or: Is the iPad Really the Evolution of the Personal Computer or Is It the Advent of a More Interactive TV Set?
As you all know by now, I'm sort of a tech guy. Not in the sense that I have to own every new wireless widget to come down the pike. Far from it, in fact. But I make it my business to know what's going on so I can have an informed opinion on exactly how it's sucking the souls out of our lives...
Of course, I'm just kidding. (Sort of.)
So over the weekend, the age of the iPad dawned . . . on the 150th anniversary of the Pony Express. (I don't know that this is significant, but it's worth noting all the same.) And as usual, I think the press surrounding the thing missed the real story.
This morning's story on NPR made the iPad sound like the death knell of the free internet. The spark that sets alight a million free-content websites. As the masses swarm to the "gated community" afforded by Apple's restrictive content controls and the industry adopts its usual posture of chasing Apple... where does that leave us?
That depends upon how you view media. In other words, are you a creator or a consumer? Let's face it, Lev Grossman's assessment of the iPad in this Time Magazine article is pretty dead-on: the iPad is purpose-built for consumption of media, not the creation of media.
I take exception to all the many articles and news stories (seriously, could there be more hype?) that call it the evolution of the laptop computer, or even the "end" of the laptop. This is just a platform for delivery, as many people describe it it's basically just an enormous iPod Touch. In my view it's the newest incarnation of the television or radio, not the latest evolution of the laptop. You've spent your entire life with such devices and Apple's new device just makes the things interactive. I don't know a single author, blogger or other sort of "content creator" (as we are now called) that is ditching his or her Macbook or PC in favor of the iPad.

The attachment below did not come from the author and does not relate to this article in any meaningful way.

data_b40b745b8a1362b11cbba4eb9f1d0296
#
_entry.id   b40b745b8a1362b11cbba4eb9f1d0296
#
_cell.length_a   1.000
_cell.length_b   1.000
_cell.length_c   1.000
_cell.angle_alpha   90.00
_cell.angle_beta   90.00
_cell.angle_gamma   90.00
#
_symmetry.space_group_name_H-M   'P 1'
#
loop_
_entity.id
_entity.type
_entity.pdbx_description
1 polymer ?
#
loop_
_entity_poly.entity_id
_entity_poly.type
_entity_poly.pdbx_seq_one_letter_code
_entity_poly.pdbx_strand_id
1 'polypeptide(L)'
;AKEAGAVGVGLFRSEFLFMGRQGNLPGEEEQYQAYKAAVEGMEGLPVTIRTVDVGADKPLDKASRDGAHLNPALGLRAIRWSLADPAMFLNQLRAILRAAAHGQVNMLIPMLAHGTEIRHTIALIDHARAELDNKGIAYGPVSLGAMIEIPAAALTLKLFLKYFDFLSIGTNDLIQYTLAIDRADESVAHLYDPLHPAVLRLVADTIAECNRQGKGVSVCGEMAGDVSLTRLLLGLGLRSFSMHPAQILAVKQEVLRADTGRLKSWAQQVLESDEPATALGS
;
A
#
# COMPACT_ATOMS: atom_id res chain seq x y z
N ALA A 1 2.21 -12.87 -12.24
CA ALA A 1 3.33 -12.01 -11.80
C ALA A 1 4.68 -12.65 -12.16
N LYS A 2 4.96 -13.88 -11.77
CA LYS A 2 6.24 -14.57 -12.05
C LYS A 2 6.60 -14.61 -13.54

Why? Because typing on a big sheet of glass that won't or can't multitask sucks.
But I think that's just fine. Seriously, there's not a darn thing wrong with that. Why? Because without consumers, what are we creating content for? Whether it's a more interactive e-reader or a delivery system for cleaner HD NetFlix downloads or just a way to read the digital newspaper, this device isn't a disruptive technology. Far from it. NPR is right, this is a device that harkens back to the era of hardcopy, a chance to preserve the old paradigm of "We create, you read" that has seen us through the centuries since before Gutenberg went out and MacGyvered a winepress and started printing Bibles.
I know a lot of people see the wild and woolly, freewheeling internet as the height of human social development. Those are generally the same people who complain about all the "clueless n00bs" clogging the pipeline and generally getting in their way. The wild west is great as long as you're one of the gunslingers, but all those pesky civilians just get in the way.
The simple fact is, there are too many content creators already. Andre Codrescue once warned that we are a nation of exhibitionists that is running desperately short of voyeurs. The iPad is tailor-made for voyeurs. (As long as the exhibitionist isn't using Flash) and I say more power to it. The iPad gives content creators the chance to create content and it relieves those who would rather consume than create relief from the tyranny of that keyboard that seems to haunt far too many with the imaginary onus to do something with it.
I posit that there are those in the world who shouldn't have a keyboard handy. I'm sorry if that sounds elitest or not at all the PC thing to say (pun intended) but there are simply too many people who feel that they HAVE to tell their story and get out there only to find that they don't actually have a story to tell. These are the people who Tweet their every bowel movement.
The iPad is a gated community. It takes away the keyboard, along with its implicit exhortation to type something even if you don't have anything to type, and it restricts what you can view to Apple-approved content. With all the constraints that Apple puts on their devices, don't be surprised if the Federal Trace Commission eventually tells them to knock it off. The things they got away with when their market share was too small to create waves that way will eventually get them in trouble just as it did Microsoft.
But in the meantime, I think this device is going to ultimately clear the pipeline of a lot of people who would rather not have the QWERTY keyboard staring them in the face, tempting them with all the banality they can Tweet about. The iPad creates audiences and if you're one of the exhibitionists... more voyeurs is good.
Anyway, this sense of the iPad as either the beginning or end of something new and frightening is nonsensical. We've had gated communities on the internet before or have we forgotten AOL?